Exploring shared decision-making in prescribing analgesia for musculoskeletal pain in primary care consultations.

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The problem

One in seven consultations in UK primary care is due to musculoskeletal symptoms. Many people with musculoskeletal pain take less than the therapeutic or prescribed dose of their analgesia or have inadequate pain relief. Shared decision-making, a process which occurs when a doctor and patient share information, and where the patient is supported to consider options, may enable patients to have a greater role in decisions about analgesia. It is unknown how these decisions are shared in practice.

The approach

195 archived digitally recorded consultations from 15 GPs across 7 practices in the West Midlands were utilised for this study. All consultations including a discussion about a musculoskeletal condition were included in the analysis. A framework for analysis was developed from the findings of a systematic review, Elwyn's model of shared decision-making, input from a patient advisory group and review of a sub-sample of the video consultations. Detailed analysis drew on techniques of conversation analysis and salient features of non-verbal communication.


79 consultations contained discussion about a musculoskeletal condition and of these 51 discussed analgesia. Mean consultation time was 12 minutes, with the median number of issues discussed being 4 (range 1-9), including the musculoskeletal condition. In 3 consultations, decisions about prescribing were shared explicitly including the offer of different options. In one consultation, a decision made by the GP was actively resisted by the patient. Preliminary analysis suggests consultations demonstrated a spectrum of sharing decisions: the GP apparently making a decision based on the patient's presentation of their condition; the GP offering options in a step-wise manner, or the patient declining an initial offer of analgesia, with no further discussion. Sharing the decision seemed more likely when the only topic in the consultation was the musculoskeletal condition; when the patient appeared to have an established relationship with the GP; where there was agreement on the diagnosis; where the patient's experience of and preference for analgesia were explored, and when subtle cues about the patient's preferences were acknowledged by the GP.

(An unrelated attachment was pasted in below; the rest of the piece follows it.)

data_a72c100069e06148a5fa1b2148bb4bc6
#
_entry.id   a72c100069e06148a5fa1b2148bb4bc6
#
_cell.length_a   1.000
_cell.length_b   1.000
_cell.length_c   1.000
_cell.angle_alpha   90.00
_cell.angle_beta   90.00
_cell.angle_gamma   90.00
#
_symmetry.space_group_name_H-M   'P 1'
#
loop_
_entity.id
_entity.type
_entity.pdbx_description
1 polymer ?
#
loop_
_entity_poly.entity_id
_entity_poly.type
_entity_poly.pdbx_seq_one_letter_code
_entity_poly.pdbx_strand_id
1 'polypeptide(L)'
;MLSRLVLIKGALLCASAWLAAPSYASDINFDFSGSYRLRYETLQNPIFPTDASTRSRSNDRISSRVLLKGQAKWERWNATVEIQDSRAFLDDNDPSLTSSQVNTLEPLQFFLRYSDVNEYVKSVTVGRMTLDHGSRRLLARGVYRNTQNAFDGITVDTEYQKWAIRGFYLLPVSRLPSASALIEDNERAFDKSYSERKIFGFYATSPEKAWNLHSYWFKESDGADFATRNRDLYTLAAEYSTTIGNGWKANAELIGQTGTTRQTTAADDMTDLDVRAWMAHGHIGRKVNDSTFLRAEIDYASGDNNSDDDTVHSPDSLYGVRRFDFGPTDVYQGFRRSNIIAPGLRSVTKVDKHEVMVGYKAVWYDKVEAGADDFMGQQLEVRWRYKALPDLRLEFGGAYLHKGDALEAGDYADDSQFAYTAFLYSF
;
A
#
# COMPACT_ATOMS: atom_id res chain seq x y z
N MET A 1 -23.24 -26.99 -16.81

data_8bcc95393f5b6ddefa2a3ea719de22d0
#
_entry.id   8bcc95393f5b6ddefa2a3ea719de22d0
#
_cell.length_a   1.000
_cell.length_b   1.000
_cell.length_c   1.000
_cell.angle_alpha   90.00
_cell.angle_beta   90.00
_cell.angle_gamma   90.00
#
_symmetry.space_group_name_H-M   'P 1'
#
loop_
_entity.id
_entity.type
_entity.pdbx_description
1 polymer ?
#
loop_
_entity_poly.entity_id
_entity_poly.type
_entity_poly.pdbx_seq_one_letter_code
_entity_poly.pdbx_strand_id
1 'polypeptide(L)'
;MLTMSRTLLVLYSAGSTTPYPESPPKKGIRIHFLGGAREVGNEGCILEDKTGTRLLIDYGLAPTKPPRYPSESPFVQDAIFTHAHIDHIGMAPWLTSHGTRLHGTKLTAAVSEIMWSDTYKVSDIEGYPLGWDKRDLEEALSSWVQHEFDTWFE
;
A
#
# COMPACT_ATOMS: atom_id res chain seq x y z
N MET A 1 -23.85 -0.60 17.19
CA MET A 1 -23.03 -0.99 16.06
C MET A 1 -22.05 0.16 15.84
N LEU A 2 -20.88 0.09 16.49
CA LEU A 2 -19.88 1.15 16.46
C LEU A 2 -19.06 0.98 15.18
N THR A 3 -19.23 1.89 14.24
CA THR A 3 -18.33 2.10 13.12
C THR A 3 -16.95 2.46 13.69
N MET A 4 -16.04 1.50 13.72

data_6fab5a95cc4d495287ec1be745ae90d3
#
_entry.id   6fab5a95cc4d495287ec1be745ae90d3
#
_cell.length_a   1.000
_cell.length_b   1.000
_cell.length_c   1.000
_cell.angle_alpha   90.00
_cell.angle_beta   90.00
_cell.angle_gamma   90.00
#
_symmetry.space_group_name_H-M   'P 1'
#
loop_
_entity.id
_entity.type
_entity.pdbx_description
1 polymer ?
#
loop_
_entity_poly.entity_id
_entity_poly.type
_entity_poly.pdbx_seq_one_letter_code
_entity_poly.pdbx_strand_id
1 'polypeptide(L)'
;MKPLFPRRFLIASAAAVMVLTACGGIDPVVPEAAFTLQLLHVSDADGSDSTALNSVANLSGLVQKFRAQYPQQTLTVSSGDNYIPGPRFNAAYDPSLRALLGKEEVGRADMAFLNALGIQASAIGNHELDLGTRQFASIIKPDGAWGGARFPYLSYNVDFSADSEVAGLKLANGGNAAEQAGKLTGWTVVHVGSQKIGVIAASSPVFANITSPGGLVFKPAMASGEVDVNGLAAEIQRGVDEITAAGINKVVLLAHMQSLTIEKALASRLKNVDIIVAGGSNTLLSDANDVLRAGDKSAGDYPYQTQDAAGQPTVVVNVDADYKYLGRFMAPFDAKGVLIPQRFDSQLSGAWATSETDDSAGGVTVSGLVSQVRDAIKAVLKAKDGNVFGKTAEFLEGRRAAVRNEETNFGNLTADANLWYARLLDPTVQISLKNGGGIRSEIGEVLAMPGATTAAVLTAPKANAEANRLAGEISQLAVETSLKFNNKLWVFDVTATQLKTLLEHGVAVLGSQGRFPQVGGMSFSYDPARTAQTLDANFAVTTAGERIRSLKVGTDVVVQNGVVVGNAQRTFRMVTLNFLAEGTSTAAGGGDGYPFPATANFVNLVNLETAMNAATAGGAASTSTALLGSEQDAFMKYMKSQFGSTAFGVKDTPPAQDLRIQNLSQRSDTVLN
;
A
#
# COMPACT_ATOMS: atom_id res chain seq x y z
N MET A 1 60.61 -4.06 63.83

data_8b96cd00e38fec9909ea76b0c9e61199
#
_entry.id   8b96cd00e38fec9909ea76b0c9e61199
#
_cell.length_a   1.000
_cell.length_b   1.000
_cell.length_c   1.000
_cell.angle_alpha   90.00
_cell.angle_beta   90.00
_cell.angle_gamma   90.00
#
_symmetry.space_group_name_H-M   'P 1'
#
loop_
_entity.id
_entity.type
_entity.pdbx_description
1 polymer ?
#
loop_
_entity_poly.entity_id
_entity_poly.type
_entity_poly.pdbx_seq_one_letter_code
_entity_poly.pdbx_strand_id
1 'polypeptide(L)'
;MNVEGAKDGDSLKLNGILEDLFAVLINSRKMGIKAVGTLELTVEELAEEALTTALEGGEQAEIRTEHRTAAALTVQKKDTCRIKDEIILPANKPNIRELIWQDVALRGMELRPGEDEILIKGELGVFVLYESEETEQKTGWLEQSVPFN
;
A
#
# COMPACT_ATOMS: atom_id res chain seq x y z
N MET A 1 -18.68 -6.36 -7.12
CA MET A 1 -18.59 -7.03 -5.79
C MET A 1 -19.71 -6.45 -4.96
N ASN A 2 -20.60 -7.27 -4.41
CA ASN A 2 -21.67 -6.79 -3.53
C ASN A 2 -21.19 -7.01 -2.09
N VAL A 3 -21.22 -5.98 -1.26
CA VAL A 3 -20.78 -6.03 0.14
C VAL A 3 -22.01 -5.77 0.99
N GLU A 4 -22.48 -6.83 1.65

An explicit model of shared decision-making about prescribing analgesia for musculoskeletal pain was rare in primary care consultations. An explicit model does not take into account the multiple issues GPs and patients discuss within a time-limited consultation, or patients' longitudinal relationship with their GP. Sharing decisions may be encouraged by specific factors, such as GPs exploring a patient's previous experience of analgesia, and a more flexible approach to decision-making.


  • Catherine Hyde
  • Zoe Paskins
  • Kate Dunn
  • Carolyn Chew-Graham